Every other year, top scholars, historians, and professionals gather at the McMullen Naval History Symposium at the United States Naval Academy. They have the opportunity to listen to lectures on cutting edge research, network with their peers, and soak in the history on the beautiful grounds of the Academy in Annapolis. This year, conference participants had the chance to recognize three of their own for outstanding lifetime achievements in the field of naval history. Dr. James Bradford, Dr. Phil Lundeberg, and Dr. William Still were recognized in a ceremony at the Symposium, and became the first three recipients of the Naval Historical Foundation’s Commodore Dudley W. Knox Naval History Lifetime Achievement Award.
This award is designed to honor individuals who have made valuable contributions to advance
the field of naval history through scholarship, mentorship, and leadership in military and maritime historical organizations. The award is named for Commodore Dudley Wright Knox who had a distinguished career as a naval officer and after retirement helped establish the Naval Historical Foundation in 1926. He served as secretary of the organization for decades and was its president at the time of his passing in 1960.
The three recipients were recognized during the Thursday lunchtime gathering at the Symposium. A video was shown, highlighting the career of each individual, and then Foundation President Admiral Bruce DeMars, USN (Ret) presented each of the three with a Knox medal, inscribed with this year’s date. The luncheon closed with a lecture by Captain Henry J. Hendrix, USN, Director of Naval History, entitled “The Influence of History Upon Seapower.”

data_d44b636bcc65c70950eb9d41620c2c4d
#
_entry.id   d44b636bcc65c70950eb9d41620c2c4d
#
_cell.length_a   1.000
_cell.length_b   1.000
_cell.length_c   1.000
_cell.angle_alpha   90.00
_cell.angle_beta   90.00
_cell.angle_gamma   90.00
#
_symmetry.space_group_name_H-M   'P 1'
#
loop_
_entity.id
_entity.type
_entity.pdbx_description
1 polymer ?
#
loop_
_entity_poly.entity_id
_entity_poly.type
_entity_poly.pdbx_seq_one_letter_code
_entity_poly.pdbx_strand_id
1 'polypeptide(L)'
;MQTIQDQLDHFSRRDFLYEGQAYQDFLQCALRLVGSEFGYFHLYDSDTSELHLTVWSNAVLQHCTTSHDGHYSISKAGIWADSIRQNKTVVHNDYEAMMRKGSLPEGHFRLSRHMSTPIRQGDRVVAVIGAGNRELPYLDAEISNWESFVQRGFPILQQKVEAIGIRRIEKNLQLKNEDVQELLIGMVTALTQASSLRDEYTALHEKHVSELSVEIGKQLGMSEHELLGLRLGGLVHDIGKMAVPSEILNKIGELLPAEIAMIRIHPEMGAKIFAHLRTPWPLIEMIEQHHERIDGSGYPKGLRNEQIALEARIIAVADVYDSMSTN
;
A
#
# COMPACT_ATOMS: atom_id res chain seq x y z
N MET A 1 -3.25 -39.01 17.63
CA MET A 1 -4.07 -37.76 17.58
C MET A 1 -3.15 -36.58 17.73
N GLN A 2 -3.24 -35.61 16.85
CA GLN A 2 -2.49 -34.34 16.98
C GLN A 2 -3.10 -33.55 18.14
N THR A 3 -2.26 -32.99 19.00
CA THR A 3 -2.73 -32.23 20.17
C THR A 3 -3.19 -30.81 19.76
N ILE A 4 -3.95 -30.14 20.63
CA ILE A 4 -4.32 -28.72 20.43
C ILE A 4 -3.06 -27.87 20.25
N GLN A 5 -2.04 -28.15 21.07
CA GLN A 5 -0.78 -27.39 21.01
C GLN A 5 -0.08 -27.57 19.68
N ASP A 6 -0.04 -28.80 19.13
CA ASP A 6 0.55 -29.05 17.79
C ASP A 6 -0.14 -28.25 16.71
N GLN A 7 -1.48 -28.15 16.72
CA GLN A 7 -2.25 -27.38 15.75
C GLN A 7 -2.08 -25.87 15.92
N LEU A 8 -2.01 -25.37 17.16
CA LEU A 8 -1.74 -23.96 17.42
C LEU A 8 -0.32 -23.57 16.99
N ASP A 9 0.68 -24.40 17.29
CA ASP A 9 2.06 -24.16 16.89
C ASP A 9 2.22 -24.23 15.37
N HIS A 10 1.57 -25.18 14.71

Dr. James Bradford of Texas A & M University recently served as the Class of 1957 Distinguished Professor at the United States Naval Academy. He is widely recognized for his writings on the U.S. Navy during the age of sail.
Dr. Philip Lundeberg is curator emeritus from the Smithsonian Institution’s National Museum of American History, and was the youngest of three officer survivors of USS Frederick C. Davis (DE 136), the last American warship sunk in the Battle of the Atlantic during World War II.
Dr. William Still, professor emeritus from East Carolina University, was the founder of ECU’s maritime history program and has written a number of very important works on American naval history focusing on the Civil War and on the U.S. Navy on the European station.
To learn more about these three deserving awardees, we invite you to watch the brief video below, which will give you a biographical summary of their life and achievements. To all three, we offer our heartfelt congratulations!
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